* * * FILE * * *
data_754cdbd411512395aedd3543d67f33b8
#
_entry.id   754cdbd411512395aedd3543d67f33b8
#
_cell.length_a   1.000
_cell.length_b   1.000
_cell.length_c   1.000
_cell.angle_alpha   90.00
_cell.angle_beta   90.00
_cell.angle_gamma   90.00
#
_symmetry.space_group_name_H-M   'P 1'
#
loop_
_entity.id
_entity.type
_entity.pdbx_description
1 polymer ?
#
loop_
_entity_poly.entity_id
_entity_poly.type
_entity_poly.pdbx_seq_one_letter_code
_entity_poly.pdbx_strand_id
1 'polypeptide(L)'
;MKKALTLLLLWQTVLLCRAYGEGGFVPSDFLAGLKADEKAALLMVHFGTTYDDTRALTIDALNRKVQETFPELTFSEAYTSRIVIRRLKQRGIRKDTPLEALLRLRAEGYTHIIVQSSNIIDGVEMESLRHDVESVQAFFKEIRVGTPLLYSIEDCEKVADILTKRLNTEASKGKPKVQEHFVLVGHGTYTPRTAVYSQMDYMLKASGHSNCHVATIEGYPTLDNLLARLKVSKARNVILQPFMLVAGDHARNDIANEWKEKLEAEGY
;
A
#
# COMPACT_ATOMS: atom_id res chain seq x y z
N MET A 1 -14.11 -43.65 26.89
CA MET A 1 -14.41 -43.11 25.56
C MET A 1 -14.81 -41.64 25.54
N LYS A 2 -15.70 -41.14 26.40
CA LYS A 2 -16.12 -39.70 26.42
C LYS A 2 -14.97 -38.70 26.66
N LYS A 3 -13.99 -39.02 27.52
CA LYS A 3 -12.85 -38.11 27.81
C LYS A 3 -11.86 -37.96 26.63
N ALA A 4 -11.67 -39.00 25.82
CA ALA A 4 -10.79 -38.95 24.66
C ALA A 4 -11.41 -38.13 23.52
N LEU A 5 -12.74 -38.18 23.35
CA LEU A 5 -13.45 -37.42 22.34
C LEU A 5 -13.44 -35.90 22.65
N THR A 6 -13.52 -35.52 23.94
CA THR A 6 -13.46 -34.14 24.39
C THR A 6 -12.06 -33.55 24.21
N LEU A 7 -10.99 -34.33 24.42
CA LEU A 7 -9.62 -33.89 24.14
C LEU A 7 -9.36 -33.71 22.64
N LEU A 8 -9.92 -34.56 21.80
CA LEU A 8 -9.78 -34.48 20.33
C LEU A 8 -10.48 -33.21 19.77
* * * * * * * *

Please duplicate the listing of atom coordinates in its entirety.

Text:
data_754cdbd411512395aedd3543d67f33b8
#
_entry.id   754cdbd411512395aedd3543d67f33b8
#
_cell.length_a   1.000
_cell.length_b   1.000
_cell.length_c   1.000
_cell.angle_alpha   90.00
_cell.angle_beta   90.00
_cell.angle_gamma   90.00
#
_symmetry.space_group_name_H-M   'P 1'
#
loop_
_entity.id
_entity.type
_entity.pdbx_description
1 polymer ?
#
loop_
_entity_poly.entity_id
_entity_poly.type
_entity_poly.pdbx_seq_one_letter_code
_entity_poly.pdbx_strand_id
1 'polypeptide(L)'
;MKKALTLLLLWQTVLLCRAYGEGGFVPSDFLAGLKADEKAALLMVHFGTTYDDTRALTIDALNRKVQETFPELTFSEAYTSRIVIRRLKQRGIRKDTPLEALLRLRAEGYTHIIVQSSNIIDGVEMESLRHDVESVQAFFKEIRVGTPLLYSIEDCEKVADILTKRLNTEASKGKPKVQEHFVLVGHGTYTPRTAVYSQMDYMLKASGHSNCHVATIEGYPTLDNLLARLKVSKARNVILQPFMLVAGDHARNDIANEWKEKLEAEGY
;
A
#
# COMPACT_ATOMS: atom_id res chain seq x y z
N MET A 1 -14.11 -43.65 26.89
CA MET A 1 -14.41 -43.11 25.56
C MET A 1 -14.81 -41.64 25.54
N LYS A 2 -15.70 -41.14 26.40
CA LYS A 2 -16.12 -39.70 26.42
C LYS A 2 -14.97 -38.70 26.66
N LYS A 3 -13.99 -39.02 27.52
CA LYS A 3 -12.85 -38.11 27.81
C LYS A 3 -11.86 -37.96 26.63
N ALA A 4 -11.67 -39.00 25.82
CA ALA A 4 -10.79 -38.95 24.66
C ALA A 4 -11.41 -38.13 23.52
N LEU A 5 -12.74 -38.18 23.35
CA LEU A 5 -13.45 -37.42 22.34
C LEU A 5 -13.44 -35.90 22.65
N THR A 6 -13.52 -35.52 23.94
CA THR A 6 -13.46 -34.14 24.39
C THR A 6 -12.06 -33.55 24.21
N LEU A 7 -10.99 -34.33 24.42
CA LEU A 7 -9.62 -33.89 24.14
C LEU A 7 -9.36 -33.71 22.64
N LEU A 8 -9.92 -34.56 21.80
CA LEU A 8 -9.78 -34.48 20.33
C LEU A 8 -10.48 -33.21 19.77